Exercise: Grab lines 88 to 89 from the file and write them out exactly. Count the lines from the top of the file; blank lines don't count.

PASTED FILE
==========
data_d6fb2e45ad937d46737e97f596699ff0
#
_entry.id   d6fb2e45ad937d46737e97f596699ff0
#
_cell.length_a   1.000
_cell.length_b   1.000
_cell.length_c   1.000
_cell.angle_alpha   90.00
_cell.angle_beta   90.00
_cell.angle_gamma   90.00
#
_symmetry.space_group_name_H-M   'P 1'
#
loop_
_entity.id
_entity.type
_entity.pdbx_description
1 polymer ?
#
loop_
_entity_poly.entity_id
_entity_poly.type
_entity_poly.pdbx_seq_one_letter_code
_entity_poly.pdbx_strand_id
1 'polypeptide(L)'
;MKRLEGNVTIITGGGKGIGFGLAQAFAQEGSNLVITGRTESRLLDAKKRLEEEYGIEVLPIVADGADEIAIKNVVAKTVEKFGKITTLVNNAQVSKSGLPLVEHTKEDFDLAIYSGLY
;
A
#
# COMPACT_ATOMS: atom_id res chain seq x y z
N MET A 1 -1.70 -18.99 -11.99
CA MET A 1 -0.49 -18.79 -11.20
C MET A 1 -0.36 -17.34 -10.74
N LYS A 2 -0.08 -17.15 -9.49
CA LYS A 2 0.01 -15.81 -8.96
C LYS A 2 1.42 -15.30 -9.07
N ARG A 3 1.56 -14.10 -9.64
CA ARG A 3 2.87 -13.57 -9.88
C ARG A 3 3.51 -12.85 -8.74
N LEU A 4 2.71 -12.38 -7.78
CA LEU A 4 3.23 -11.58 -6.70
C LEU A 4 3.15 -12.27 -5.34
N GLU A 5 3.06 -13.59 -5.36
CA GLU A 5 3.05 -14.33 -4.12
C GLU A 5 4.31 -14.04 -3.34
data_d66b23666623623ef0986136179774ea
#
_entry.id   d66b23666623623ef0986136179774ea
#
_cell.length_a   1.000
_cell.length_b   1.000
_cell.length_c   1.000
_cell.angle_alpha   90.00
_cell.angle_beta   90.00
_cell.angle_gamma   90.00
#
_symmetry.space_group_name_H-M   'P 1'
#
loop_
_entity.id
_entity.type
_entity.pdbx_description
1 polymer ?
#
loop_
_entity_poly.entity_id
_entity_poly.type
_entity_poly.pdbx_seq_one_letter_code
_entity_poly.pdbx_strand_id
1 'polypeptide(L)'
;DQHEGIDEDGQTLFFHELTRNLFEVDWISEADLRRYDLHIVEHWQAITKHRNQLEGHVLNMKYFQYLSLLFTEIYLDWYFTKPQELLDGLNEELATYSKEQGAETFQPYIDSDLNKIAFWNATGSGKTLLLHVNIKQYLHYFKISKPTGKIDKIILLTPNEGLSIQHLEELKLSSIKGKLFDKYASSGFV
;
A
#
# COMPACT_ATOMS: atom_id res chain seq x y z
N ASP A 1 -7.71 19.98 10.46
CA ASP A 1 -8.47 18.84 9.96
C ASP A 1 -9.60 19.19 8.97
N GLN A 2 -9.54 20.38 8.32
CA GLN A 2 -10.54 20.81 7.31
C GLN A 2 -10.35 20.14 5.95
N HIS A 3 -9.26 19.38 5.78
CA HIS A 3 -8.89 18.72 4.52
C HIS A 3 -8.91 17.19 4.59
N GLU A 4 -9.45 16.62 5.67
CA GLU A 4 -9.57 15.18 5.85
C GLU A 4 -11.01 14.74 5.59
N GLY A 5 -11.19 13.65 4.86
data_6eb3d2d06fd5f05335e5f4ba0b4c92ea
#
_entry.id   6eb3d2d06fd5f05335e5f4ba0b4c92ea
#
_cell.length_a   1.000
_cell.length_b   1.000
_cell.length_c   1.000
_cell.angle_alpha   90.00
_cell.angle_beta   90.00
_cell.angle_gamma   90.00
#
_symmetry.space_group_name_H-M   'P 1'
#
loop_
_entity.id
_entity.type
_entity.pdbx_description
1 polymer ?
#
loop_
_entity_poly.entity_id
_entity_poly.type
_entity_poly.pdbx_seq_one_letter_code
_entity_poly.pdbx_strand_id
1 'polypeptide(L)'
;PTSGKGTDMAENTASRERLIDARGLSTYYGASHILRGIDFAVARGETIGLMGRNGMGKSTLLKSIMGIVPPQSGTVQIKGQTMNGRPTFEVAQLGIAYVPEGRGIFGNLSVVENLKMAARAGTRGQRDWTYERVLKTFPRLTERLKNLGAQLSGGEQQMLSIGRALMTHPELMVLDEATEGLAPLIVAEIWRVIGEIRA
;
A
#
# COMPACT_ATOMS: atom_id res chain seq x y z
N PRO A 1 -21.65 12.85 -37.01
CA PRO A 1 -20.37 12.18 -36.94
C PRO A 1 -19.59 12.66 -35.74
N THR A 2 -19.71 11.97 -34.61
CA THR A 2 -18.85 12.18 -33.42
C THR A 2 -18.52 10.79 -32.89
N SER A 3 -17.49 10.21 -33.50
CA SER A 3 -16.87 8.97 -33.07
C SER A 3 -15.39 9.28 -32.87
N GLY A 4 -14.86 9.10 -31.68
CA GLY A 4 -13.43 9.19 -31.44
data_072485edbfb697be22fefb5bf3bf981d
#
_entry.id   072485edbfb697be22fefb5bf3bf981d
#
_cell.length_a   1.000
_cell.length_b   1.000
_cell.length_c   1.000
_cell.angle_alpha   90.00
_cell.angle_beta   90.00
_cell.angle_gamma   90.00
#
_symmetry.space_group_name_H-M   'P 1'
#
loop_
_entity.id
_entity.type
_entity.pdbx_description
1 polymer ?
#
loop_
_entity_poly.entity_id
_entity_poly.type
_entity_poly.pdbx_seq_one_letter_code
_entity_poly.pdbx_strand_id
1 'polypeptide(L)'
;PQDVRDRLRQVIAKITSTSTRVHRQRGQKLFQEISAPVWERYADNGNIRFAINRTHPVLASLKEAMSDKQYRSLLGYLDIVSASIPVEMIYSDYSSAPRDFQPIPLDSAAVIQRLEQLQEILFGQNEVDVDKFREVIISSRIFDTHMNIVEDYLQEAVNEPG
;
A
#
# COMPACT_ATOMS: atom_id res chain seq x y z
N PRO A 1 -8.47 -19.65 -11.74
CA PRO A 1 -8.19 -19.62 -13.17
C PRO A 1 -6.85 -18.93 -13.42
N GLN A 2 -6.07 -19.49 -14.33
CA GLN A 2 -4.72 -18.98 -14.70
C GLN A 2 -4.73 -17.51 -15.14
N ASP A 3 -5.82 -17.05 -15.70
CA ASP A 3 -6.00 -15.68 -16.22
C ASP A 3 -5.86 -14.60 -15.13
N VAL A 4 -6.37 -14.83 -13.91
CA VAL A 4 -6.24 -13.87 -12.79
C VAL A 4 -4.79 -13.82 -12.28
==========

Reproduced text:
N GLY A 5 -11.19 13.65 4.86
data_6eb3d2d06fd5f05335e5f4ba0b4c92ea